"Why do we need this National Assembly?" asks "Hayots Ashkhar" in a commentary meant to prove that Armenia does not need to be turned into a parliamentary republic. "Parliamentary governance has many positive sides. But it should be established only after a parliament…proves that it is able to offer the society more than cheerful enthusiasm." The paper says many members of the current legislature have undergone "moral degradation."
"Yerkir" also attacks the parliament. "Our legislative body is sliding into chaos and lawlessness day by day, galvanizing politicians that rub their hands in anticipation of instability. The parliament, some of its members, are digging a hole from which it will be impossible to get out."
"Yerkir" is also very critical of a bill on political parties pending debate in the parliament. It says the legislation favors the ruling force, giving the government leverage against political organizations.
A leader of that force, Galust Sahakian, speaks of an unprecedented influx of new members into his Republican Party (HHK), in an interview with "Zhamanak." Sahakian says so high is the number of Armenians knocking on the doors of the HHK that the Republicans may need to screen their "biographies."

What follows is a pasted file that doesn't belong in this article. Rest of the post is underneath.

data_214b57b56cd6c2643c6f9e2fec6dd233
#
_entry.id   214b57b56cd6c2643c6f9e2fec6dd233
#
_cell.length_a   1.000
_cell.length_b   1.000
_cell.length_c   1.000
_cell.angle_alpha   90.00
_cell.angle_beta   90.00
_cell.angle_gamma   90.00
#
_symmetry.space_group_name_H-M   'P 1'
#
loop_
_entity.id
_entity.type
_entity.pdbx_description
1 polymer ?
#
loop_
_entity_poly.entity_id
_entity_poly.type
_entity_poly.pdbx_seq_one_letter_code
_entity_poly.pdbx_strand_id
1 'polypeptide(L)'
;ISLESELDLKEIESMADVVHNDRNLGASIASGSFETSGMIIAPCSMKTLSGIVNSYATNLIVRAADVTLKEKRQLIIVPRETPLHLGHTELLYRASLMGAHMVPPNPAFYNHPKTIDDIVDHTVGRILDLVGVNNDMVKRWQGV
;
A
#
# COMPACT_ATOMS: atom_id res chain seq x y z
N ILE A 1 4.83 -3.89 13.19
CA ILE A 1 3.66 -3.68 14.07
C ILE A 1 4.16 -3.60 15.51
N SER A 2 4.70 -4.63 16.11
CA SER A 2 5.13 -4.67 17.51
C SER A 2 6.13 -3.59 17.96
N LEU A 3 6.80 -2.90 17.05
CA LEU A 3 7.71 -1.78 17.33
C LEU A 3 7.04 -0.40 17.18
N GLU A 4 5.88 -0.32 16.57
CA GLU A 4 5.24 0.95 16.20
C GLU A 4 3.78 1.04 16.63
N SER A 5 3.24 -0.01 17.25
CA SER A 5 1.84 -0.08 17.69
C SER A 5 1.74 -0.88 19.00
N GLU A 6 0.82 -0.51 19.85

"Haykakan Zhamanak" reports that another Republican leader, Tigran Torosian, on Friday held a lengthy meeting with Stepan Demirchian, chairman of the formerly allied People's Party (HZhK). The two men discussed, among other things, the abolition of the death penalty. A HZhK spokeswoman says the two parties agree that the Council of Europe should allow Armenia to "make an exception" for the perpetrators of the 1999 parliament shootings. The paper describes their stance as "naive."
"Yerkir" tries to find an explanation for widespread public apathy with politics. "The public has realized that the vast majority of political forces can not be trusted and do not act for the common good because they are guided by their parochial interests and a lust for power...The people are confident that laws are not enforced in the interests of ordinary citizens." No wonder that they do not care about ways of amending the
"Aravot" dismisses President Kocharian's assurances that the controversial bill on mass media will not be passed without being approved by the Council of Europe. "Kocharian leaves key issues in democracy-building in our country at the discretion of European experts, and, in essence, it turns out that the attitude of Armenian journalists, domestic public opinion or even the National Assembly does not count," it says.